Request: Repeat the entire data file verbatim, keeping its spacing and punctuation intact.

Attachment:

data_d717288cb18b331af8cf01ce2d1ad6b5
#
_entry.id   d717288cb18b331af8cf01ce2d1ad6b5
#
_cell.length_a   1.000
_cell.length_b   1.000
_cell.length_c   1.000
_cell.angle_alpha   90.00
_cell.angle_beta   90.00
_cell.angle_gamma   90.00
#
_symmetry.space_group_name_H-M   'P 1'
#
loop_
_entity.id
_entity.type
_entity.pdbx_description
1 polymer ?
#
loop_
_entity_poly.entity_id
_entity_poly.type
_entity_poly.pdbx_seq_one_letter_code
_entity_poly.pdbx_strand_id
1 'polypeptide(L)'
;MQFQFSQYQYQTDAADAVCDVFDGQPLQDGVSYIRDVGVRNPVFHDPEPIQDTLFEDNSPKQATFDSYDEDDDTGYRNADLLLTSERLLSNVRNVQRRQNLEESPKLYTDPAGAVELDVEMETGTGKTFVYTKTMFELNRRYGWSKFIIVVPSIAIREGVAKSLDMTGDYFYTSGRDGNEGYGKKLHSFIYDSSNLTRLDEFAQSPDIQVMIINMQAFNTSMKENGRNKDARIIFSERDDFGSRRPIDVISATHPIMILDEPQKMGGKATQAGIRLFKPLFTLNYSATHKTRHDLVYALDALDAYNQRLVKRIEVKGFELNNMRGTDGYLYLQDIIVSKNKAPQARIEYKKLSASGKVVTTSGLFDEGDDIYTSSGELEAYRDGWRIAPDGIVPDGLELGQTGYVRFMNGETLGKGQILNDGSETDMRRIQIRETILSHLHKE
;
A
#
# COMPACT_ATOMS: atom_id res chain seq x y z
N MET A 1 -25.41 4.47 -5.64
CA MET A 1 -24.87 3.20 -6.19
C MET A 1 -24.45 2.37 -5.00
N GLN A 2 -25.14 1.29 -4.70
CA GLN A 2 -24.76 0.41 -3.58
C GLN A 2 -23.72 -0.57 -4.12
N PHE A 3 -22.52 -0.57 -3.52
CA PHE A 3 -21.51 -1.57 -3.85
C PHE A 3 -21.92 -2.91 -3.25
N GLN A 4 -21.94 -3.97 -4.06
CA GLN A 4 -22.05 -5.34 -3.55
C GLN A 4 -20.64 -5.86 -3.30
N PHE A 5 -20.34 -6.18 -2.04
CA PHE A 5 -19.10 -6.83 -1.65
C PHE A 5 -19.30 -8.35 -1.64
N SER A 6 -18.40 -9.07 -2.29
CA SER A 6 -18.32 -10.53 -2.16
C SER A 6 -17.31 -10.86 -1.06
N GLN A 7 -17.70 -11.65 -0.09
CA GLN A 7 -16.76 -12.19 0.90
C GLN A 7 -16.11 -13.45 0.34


data_d717288cb18b331af8cf01ce2d1ad6b5
#
_entry.id   d717288cb18b331af8cf01ce2d1ad6b5
#
_cell.length_a   1.000
_cell.length_b   1.000
_cell.length_c   1.000
_cell.angle_alpha   90.00
_cell.angle_beta   90.00
_cell.angle_gamma   90.00
#
_symmetry.space_group_name_H-M   'P 1'
#
loop_
_entity.id
_entity.type
_entity.pdbx_description
1 polymer ?
#
loop_
_entity_poly.entity_id
_entity_poly.type
_entity_poly.pdbx_seq_one_letter_code
_entity_poly.pdbx_strand_id
1 'polypeptide(L)'
;MQFQFSQYQYQTDAADAVCDVFDGQPLQDGVSYIRDVGVRNPVFHDPEPIQDTLFEDNSPKQATFDSYDEDDDTGYRNADLLLTSERLLSNVRNVQRRQNLEESPKLYTDPAGAVELDVEMETGTGKTFVYTKTMFELNRRYGWSKFIIVVPSIAIREGVAKSLDMTGDYFYTSGRDGNEGYGKKLHSFIYDSSNLTRLDEFAQSPDIQVMIINMQAFNTSMKENGRNKDARIIFSERDDFGSRRPIDVISATHPIMILDEPQKMGGKATQAGIRLFKPLFTLNYSATHKTRHDLVYALDALDAYNQRLVKRIEVKGFELNNMRGTDGYLYLQDIIVSKNKAPQARIEYKKLSASGKVVTTSGLFDEGDDIYTSSGELEAYRDGWRIAPDGIVPDGLELGQTGYVRFMNGETLGKGQILNDGSETDMRRIQIRETILSHLHKE
;
A
#
# COMPACT_ATOMS: atom_id res chain seq x y z
N MET A 1 -25.41 4.47 -5.64
CA MET A 1 -24.87 3.20 -6.19
C MET A 1 -24.45 2.37 -5.00
N GLN A 2 -25.14 1.29 -4.70
CA GLN A 2 -24.76 0.41 -3.58
C GLN A 2 -23.72 -0.57 -4.12
N PHE A 3 -22.52 -0.57 -3.52
CA PHE A 3 -21.51 -1.57 -3.85
C PHE A 3 -21.92 -2.91 -3.25
N GLN A 4 -21.94 -3.97 -4.06
CA GLN A 4 -22.05 -5.34 -3.55
C GLN A 4 -20.64 -5.86 -3.30
N PHE A 5 -20.34 -6.18 -2.04
CA PHE A 5 -19.10 -6.83 -1.65
C PHE A 5 -19.30 -8.35 -1.64
N SER A 6 -18.40 -9.07 -2.29
CA SER A 6 -18.32 -10.53 -2.16
C SER A 6 -17.31 -10.86 -1.06
N GLN A 7 -17.70 -11.65 -0.09
CA GLN A 7 -16.76 -12.19 0.90
C GLN A 7 -16.11 -13.45 0.34